I promised my new friend Brian A. Beale this post many, many weeks ago, when I was first introduced to him through the power of connection that is Facebook. Brian and I have a mutual friend in Jen Groover, the entrepreneur extraordinaire. (To call Jen a friend of mine is admittedly stretching the truth a bit, as I only know her through chatting with her briefly after a conference and recommending her as a speaker ... but I am an admirer of her sense of style, ambition, and business savvy.)
But these are how such connections are made these days, and Brian instantly became one of mine because of our shared connection as parents of children with special needs. (And I'm betting that, because he's a suburban Philadelphia guy from Delaware County, we might have a few more six degrees of separation between us.)
So allow me to introduce you to Brian, and more importantly, to his almost 12 year old son Colin. Both of these fine fellows are making a difference for children with disabilities and those who love them.
Colin has Down syndrome, and he is the inspiration and main character in his father's series of books (The Colin Series) about acceptance and inclusion. Brian's first book is title Colin Gets a Chance and the second is, My Name is Colin ... and this is who I am. Brian wrote the books "to open the lines of communication between parents and teachers with their children regarding the highly sensitive and often very delicate subject of Down syndrome and disabilities in general."
(I was thinking of Brian's books yesterday during Betty's parent-teacher conference, when it became very clear and obvious that her teacher had no idea about Boo having autism and how this affects Betty's behavior, reactions, and general sensory sensitivities that we all live with as a result.)
With the holidays upon us, perhaps there is someone in your life who has a disability who will be sitting at your table. Perhaps there are children in your life who might enjoy The Colin Series of books as a gift, in order to discover the gifts brought to the table by their sibling or relative or friend. Perhaps there is a teacher you know who might like (and need) these books for his or her classroom. In any case, these would be perfect.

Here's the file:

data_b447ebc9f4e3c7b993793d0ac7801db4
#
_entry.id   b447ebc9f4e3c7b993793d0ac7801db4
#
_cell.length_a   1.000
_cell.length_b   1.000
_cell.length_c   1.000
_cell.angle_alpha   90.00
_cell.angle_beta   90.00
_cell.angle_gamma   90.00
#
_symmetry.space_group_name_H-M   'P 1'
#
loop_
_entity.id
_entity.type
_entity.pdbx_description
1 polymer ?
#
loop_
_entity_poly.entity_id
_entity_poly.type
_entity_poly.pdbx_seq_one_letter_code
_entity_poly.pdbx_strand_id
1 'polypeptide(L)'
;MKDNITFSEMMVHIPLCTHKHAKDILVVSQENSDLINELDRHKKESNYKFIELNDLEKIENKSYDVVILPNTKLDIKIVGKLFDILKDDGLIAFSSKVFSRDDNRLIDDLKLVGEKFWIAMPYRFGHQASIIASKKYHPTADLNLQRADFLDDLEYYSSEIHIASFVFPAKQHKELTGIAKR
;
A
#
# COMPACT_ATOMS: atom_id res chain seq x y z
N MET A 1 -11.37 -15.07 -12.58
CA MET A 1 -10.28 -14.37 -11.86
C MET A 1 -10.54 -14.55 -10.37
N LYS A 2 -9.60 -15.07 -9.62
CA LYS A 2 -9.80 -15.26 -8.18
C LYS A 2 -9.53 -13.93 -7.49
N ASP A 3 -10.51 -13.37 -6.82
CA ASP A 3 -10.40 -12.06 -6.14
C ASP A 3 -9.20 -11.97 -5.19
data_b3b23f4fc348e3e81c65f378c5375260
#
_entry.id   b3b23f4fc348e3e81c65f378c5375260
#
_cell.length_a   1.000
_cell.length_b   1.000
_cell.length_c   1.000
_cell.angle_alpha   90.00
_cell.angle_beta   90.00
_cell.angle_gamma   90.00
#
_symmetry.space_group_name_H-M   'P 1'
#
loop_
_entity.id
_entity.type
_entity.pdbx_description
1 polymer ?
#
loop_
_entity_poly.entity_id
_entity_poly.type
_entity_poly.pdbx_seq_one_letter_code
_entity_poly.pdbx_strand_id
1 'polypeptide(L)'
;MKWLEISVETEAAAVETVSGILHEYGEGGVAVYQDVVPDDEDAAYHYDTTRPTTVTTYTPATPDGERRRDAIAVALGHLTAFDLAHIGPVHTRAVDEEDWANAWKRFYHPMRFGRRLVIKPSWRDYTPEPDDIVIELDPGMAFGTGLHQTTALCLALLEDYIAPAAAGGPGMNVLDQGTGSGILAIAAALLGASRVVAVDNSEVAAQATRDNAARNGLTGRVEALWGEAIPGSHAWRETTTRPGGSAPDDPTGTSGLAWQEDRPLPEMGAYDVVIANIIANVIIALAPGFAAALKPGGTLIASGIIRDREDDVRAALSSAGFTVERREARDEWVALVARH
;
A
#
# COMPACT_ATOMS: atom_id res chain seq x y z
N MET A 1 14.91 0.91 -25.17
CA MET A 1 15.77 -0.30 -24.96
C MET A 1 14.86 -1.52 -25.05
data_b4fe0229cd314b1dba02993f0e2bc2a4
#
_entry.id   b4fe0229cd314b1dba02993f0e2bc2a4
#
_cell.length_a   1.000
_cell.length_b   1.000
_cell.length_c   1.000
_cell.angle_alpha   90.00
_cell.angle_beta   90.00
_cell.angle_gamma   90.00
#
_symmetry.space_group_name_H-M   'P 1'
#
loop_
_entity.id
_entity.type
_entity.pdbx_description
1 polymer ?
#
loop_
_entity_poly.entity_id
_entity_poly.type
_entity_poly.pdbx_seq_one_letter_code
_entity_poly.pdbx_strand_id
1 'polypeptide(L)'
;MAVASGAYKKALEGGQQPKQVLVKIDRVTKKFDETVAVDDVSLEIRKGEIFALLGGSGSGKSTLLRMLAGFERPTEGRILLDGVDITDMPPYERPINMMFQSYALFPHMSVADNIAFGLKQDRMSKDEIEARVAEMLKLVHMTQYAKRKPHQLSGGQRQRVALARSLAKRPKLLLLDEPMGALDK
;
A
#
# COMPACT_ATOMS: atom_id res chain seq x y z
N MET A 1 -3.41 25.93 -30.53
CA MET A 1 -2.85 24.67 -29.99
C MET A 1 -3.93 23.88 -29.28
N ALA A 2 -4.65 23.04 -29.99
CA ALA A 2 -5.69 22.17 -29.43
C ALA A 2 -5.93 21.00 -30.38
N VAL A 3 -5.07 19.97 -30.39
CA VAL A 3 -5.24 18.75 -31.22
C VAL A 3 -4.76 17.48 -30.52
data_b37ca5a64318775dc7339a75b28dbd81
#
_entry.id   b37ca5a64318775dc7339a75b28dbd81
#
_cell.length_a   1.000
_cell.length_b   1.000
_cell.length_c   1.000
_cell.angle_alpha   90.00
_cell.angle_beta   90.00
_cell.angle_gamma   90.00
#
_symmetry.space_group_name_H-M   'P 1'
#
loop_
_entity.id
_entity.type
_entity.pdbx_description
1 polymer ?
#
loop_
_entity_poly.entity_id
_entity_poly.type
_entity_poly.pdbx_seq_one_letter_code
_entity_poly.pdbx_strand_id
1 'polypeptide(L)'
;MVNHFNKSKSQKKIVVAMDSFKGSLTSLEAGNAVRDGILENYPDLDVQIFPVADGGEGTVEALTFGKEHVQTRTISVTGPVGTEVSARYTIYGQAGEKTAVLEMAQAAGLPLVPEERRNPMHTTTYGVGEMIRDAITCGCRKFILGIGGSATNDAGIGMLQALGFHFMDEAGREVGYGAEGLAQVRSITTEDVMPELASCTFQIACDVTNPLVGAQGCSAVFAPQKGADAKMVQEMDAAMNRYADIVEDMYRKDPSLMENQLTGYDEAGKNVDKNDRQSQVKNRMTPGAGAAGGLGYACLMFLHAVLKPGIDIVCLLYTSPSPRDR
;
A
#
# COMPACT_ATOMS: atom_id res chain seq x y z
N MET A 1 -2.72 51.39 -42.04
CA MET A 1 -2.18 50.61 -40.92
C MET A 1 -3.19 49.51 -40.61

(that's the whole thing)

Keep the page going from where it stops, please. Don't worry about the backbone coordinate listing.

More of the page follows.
What's even more unique about The Colin Series of books is that the illustrations are by individuals with Down syndrome. What an amazing boost of self-esteem and sense of accomplishment for these young and incredibly talented artists!
Brian has two books to his credit, a host of speaking engagements, a bevy of fans on Facebook, and a delightful website. (What he doesn't have yet is shelf space in the likes of Barnes and Noble or Borders, which I happen to think is unacceptable and something that would be wonderful. I'd love for Colin Gets a Chance to get a chance to be picked up by someone walking into their local bookstore and see The Colin Series on display - and not just for a special month celebrating people with disabilities.)
You can, however, order Brian's books on his website, as well as make a donation to the Lil' Bealsy Foundation which supports organizations that make a difference for people with disabilities. You can also spread awareness of the books by liking The Colin Series of Children's Books on Facebook.
This Thanksgiving, one of the things I'm grateful for is that I've gotten to know Brian as a Facebook friend and that his work will help so many other kids and families. Thanks for allowing me to share your family's story, Brian.
copyright 2010, Melissa (Betty and Boo's Mommy, The Betty and Boo Chronicles) If you are reading this on a blog or website other than The Betty and Boo Chronicles or via a feedreader, this content has been stolen and used without permission.